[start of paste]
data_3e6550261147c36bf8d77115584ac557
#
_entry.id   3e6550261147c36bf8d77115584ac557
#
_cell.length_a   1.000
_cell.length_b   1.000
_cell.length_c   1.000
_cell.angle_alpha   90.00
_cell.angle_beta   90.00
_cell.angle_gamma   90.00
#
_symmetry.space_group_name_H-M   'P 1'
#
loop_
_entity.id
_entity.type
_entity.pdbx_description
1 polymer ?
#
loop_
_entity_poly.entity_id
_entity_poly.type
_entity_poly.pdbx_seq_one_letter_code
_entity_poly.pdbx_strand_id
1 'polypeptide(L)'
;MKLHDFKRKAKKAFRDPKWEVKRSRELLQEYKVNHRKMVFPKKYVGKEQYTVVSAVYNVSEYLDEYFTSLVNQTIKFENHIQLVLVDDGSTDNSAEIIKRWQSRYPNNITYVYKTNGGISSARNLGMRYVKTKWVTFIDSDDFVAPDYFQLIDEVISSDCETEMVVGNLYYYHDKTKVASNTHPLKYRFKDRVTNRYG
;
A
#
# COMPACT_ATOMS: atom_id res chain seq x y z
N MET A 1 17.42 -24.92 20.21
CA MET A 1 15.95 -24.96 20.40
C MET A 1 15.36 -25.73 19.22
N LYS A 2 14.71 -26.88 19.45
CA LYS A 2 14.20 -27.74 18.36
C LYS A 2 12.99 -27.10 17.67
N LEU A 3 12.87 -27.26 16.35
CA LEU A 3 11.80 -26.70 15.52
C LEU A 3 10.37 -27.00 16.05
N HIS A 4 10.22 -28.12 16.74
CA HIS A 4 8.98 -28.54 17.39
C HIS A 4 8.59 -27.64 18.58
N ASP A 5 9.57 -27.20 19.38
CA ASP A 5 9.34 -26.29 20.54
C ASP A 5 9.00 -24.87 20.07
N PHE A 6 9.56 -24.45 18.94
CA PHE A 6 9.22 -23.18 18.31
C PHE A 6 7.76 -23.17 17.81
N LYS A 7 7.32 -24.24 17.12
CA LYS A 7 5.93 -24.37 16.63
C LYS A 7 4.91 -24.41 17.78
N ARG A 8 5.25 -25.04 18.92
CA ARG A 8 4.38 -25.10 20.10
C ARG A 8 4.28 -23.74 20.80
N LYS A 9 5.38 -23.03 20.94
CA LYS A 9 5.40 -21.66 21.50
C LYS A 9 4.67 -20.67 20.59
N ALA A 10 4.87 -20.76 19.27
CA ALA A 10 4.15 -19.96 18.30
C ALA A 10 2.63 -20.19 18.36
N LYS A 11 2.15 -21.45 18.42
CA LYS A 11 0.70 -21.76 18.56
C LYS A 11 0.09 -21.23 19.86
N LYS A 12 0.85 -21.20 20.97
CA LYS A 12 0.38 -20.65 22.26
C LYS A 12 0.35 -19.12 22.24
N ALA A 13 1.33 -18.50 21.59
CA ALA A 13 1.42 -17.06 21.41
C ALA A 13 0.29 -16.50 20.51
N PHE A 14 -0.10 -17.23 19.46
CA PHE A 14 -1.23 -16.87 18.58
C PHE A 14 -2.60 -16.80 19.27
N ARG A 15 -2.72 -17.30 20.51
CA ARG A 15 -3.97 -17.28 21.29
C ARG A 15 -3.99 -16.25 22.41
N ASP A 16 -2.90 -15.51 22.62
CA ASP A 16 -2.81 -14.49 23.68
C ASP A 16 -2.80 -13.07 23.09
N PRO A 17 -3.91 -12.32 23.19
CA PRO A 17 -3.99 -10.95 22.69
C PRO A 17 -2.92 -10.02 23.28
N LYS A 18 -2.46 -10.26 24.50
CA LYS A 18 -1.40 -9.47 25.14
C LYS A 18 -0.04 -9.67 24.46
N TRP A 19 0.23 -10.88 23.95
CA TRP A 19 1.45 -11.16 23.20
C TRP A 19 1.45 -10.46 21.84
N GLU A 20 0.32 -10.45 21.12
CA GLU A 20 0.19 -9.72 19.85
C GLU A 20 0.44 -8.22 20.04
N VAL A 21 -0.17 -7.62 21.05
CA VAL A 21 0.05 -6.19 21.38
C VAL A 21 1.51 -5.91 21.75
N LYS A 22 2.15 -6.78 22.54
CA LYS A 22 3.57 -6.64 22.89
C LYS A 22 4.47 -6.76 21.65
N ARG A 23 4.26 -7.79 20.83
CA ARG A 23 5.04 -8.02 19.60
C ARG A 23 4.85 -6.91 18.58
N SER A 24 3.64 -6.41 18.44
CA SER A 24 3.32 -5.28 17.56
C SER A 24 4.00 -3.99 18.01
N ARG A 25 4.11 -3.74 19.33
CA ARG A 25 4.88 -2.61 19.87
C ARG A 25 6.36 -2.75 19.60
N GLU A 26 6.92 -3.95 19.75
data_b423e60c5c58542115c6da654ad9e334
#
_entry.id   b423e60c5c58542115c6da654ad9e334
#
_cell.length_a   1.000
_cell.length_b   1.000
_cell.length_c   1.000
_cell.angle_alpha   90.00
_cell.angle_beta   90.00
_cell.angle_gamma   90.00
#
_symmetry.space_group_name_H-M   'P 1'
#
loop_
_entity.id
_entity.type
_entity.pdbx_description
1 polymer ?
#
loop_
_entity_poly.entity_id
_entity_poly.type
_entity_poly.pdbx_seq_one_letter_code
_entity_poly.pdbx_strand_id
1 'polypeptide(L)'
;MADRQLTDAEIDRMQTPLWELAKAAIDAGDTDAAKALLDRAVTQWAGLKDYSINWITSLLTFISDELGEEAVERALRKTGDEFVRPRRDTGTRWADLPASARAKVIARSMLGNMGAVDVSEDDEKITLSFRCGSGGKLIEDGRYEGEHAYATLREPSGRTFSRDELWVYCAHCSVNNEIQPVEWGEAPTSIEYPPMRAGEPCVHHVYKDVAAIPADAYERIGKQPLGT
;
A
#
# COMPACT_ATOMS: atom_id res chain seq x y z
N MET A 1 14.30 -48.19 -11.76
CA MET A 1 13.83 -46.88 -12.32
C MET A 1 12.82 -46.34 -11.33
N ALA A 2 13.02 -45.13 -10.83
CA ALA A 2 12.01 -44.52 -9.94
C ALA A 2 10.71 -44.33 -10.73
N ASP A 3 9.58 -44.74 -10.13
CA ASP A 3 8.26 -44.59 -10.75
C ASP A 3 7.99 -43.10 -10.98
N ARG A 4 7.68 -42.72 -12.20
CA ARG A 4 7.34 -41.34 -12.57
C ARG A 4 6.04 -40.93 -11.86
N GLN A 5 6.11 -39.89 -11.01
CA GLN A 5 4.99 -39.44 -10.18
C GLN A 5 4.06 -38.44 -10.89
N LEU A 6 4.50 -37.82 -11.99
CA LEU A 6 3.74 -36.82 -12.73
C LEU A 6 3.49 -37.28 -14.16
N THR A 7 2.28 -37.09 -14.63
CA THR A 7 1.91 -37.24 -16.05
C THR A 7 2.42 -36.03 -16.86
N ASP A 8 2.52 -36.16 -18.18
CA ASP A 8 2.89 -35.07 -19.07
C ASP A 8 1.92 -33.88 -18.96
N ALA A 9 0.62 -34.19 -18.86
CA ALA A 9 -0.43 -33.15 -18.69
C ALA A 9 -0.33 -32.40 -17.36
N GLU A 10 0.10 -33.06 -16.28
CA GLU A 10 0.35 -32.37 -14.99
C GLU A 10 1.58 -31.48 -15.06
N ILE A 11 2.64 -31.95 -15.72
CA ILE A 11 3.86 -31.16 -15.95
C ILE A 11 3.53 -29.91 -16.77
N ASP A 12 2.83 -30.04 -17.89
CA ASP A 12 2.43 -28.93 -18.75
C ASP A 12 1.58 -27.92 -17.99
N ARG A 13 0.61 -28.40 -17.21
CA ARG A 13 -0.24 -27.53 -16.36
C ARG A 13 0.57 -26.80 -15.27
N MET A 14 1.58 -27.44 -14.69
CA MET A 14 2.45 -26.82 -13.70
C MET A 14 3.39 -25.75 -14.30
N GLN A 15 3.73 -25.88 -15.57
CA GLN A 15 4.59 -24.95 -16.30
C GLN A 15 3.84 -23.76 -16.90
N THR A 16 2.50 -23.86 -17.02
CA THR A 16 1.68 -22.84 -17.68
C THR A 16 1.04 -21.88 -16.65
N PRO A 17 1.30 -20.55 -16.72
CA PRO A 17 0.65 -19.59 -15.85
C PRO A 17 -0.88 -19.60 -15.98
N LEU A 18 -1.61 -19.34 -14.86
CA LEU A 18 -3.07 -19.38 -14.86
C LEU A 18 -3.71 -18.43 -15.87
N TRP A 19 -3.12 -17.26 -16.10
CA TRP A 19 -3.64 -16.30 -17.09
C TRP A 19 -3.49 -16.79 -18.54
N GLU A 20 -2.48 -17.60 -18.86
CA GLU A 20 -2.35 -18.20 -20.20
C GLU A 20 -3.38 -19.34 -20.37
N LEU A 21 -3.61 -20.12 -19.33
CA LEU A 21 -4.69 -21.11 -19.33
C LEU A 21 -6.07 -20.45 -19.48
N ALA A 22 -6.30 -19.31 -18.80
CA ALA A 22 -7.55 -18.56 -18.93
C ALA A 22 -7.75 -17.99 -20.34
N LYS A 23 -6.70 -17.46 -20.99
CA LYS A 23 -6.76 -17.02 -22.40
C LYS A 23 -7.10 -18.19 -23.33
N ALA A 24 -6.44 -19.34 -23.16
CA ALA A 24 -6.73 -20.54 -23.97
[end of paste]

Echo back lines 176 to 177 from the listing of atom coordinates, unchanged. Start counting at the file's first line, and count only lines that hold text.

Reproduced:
N MET A 14 1.58 -27.44 -14.69
CA MET A 14 2.45 -26.82 -13.70